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Learning sensitivity derivative by implicit supervision

In control theory, variables called sensitivity derivatives quantify how a system's performance depends on the commands from its controller. Knowledge of these derivatives is a prerequisite for adaptive control, including sensorimotor learning in the brain, but no one has explained how the derivatives themselves could be learned by real neural networks, and some say they aren't learned at all but are known innately. Here we show that this knowledge can't be solely innate, given the adaptive flexibility of neural systems. And we show how it could be learned using forms of information transport available in the brain. The mechanism, which we call implicit supervision, explains how sensorimotor systems cope with high-dimensional workspaces, tools, and other task complexities. It accelerates learning and explains a wide range of findings on the limits of adaptability, which are inexplicable by any theory that relies solely on innate knowledge of the sensitivity derivatives.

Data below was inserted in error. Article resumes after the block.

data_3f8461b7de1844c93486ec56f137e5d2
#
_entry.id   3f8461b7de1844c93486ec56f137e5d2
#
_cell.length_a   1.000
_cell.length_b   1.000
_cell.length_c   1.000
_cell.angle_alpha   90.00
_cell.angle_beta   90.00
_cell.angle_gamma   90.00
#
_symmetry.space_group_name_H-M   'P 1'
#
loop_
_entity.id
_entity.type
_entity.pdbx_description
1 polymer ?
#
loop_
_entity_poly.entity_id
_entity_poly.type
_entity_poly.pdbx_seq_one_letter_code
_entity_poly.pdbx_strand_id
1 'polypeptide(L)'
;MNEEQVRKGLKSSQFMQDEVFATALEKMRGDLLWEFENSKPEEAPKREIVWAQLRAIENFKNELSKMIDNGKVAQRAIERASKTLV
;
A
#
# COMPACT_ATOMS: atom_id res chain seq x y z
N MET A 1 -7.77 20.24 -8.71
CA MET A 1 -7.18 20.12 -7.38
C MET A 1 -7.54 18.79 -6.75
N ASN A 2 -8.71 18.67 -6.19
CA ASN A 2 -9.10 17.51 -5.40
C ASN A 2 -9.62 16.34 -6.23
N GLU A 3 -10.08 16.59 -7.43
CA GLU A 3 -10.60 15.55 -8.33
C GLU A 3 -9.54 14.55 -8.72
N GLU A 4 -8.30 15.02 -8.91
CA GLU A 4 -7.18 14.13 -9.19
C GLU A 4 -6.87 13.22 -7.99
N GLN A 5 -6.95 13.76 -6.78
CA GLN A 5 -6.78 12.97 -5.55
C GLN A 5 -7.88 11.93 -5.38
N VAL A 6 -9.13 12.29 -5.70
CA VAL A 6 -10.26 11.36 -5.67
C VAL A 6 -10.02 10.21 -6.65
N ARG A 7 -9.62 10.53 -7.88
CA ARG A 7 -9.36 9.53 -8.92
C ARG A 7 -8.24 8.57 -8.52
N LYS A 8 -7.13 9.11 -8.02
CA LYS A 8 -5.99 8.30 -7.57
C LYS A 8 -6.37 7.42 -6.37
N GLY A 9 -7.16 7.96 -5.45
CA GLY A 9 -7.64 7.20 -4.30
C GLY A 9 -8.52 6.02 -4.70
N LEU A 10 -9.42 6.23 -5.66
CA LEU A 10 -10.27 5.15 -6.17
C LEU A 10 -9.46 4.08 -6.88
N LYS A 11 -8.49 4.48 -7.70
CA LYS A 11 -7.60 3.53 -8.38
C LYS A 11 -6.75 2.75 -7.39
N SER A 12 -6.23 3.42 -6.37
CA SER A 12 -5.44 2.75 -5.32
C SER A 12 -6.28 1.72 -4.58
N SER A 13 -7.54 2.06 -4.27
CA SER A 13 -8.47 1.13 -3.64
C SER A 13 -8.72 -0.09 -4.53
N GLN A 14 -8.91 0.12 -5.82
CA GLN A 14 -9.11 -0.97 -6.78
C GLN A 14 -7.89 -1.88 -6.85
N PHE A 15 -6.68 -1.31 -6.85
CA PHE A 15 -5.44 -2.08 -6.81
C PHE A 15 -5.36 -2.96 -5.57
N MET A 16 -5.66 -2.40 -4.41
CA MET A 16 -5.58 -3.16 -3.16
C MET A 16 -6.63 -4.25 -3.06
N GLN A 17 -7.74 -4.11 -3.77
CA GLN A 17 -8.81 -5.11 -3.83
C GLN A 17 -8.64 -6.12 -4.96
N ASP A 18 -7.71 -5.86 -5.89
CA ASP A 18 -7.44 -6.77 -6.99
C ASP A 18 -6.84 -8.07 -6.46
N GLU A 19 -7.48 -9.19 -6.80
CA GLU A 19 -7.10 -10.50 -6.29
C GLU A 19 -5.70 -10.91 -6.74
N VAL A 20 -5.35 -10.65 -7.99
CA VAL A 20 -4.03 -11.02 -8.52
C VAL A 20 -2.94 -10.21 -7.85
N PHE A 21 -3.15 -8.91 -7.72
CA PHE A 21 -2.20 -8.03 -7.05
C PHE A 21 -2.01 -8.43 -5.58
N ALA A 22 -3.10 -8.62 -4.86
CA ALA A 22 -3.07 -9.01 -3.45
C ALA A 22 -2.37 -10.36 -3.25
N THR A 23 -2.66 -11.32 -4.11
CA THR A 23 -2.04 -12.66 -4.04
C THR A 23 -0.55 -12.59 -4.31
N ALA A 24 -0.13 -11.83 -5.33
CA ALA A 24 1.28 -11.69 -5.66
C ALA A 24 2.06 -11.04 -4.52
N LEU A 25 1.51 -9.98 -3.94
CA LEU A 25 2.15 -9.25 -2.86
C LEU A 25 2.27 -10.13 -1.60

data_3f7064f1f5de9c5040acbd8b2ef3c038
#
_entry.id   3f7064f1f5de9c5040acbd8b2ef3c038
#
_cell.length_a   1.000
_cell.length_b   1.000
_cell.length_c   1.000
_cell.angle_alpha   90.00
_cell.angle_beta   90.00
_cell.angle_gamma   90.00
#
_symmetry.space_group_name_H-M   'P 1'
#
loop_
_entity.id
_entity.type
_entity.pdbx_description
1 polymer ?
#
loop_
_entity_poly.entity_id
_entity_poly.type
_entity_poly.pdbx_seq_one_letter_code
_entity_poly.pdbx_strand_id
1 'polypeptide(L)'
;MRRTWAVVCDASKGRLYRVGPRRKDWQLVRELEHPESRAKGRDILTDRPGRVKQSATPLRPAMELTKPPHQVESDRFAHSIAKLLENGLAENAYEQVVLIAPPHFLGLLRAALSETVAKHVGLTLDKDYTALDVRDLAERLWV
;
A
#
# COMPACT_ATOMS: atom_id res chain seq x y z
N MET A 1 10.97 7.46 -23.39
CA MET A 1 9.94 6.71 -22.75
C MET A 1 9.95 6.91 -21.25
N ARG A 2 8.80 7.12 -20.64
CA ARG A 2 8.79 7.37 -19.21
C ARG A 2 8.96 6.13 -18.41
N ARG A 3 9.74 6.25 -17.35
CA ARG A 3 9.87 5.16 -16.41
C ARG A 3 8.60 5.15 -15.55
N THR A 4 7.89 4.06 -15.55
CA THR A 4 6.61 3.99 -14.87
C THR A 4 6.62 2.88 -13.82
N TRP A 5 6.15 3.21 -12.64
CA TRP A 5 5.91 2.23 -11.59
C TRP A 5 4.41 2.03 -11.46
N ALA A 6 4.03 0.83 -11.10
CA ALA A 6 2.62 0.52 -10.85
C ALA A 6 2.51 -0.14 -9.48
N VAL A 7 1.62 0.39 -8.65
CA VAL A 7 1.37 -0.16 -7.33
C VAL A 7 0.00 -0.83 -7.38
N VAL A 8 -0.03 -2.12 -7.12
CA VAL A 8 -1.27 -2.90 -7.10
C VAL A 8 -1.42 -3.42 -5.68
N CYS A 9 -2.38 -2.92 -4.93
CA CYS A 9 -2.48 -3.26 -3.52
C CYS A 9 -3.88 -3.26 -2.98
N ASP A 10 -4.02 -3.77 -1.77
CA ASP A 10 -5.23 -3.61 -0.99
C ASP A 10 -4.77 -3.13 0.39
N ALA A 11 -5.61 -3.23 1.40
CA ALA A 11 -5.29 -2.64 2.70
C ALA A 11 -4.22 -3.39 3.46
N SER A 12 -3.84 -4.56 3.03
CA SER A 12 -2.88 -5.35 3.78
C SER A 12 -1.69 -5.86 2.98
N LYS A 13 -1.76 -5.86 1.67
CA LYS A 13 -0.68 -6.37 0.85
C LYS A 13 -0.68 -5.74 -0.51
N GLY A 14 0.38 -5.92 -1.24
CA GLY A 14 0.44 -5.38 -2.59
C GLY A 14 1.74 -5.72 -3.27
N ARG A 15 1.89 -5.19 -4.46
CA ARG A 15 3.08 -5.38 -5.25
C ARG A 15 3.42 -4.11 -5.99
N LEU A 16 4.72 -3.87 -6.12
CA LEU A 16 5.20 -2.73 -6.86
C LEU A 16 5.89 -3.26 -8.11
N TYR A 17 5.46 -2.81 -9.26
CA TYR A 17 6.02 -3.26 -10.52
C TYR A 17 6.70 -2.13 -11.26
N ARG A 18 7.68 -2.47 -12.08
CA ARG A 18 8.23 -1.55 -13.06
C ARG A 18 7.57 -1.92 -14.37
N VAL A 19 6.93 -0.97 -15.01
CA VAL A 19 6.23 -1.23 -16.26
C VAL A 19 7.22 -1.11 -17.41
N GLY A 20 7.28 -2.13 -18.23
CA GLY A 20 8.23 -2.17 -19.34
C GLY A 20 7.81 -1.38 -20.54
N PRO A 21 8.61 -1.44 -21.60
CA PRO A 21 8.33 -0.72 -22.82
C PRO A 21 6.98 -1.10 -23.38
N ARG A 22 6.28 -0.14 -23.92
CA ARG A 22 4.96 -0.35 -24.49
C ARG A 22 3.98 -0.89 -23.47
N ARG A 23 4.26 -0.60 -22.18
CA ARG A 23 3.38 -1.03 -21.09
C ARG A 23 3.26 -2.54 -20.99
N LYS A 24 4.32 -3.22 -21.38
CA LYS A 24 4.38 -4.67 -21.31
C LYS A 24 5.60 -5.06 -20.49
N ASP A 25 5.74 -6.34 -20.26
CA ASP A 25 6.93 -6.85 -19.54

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Correspondence to Mohamed N Abdelghani.

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Open Access This article is published under license to BioMed Central Ltd. This is an Open Access article is distributed under the terms of the Creative Commons Attribution 2.0 International License (, which permits unrestricted use, distribution, and reproduction in any medium, provided the original work is properly cited.

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Abdelghani, M.N., Lillicrap, T.P. & Tweed, D.B. Learning sensitivity derivative by implicit supervision. BMC Neurosci 8 (Suppl 2), P201 (2007).

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  • Neural Network
  • Animal Model
  • Control Theory
  • Adaptive Control
  • Task Complexity